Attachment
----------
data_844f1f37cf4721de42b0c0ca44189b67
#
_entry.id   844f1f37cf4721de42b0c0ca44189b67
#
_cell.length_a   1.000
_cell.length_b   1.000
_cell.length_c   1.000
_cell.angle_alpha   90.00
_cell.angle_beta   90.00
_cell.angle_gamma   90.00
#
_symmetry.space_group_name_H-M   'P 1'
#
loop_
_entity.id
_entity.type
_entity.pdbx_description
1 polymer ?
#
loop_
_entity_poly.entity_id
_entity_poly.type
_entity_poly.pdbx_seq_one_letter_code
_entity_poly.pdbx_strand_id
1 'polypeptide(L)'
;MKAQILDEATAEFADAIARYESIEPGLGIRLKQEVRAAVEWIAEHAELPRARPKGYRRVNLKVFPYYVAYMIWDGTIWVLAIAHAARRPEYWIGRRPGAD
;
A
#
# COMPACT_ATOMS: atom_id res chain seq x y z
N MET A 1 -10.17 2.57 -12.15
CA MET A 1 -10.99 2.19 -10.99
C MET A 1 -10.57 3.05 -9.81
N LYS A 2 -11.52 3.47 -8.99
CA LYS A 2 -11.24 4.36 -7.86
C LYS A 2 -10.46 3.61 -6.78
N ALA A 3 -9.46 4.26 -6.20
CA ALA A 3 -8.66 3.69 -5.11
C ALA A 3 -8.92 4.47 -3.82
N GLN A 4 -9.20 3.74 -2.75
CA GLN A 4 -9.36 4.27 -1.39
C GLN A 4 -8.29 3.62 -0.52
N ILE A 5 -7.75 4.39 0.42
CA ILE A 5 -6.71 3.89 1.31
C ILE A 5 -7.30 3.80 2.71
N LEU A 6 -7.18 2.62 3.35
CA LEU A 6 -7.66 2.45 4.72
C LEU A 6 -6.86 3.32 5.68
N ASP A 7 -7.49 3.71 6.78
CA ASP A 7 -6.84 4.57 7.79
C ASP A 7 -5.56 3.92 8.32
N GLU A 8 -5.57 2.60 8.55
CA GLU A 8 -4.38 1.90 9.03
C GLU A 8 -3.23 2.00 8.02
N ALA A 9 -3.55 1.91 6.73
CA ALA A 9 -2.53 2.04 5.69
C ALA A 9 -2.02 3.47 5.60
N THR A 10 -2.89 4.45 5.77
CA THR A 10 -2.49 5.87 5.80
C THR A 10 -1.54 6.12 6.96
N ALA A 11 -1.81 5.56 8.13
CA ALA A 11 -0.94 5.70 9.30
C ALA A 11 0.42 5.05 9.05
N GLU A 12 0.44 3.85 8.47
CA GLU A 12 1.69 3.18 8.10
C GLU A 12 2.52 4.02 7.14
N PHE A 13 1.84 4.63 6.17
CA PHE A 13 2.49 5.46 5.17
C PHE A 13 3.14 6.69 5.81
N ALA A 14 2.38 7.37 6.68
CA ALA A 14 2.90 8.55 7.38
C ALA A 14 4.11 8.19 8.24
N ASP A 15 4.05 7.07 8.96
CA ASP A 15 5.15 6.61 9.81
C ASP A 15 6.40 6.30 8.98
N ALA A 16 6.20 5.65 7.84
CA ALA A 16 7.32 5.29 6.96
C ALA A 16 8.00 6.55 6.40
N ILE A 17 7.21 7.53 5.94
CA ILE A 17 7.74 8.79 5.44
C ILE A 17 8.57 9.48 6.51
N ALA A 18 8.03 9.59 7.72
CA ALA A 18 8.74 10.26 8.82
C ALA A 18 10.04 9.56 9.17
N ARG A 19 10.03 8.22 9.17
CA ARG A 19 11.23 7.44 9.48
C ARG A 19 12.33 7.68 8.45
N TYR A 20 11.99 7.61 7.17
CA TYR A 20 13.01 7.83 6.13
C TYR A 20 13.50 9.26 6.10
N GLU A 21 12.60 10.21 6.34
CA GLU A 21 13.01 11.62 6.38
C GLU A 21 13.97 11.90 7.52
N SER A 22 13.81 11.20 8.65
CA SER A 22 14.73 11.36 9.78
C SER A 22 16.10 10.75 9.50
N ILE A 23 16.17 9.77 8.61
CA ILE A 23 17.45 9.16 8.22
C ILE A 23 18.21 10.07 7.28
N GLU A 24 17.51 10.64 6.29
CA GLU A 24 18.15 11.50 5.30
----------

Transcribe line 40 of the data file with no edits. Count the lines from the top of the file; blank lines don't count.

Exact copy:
N GLN A 4 -9.20 3.74 -2.75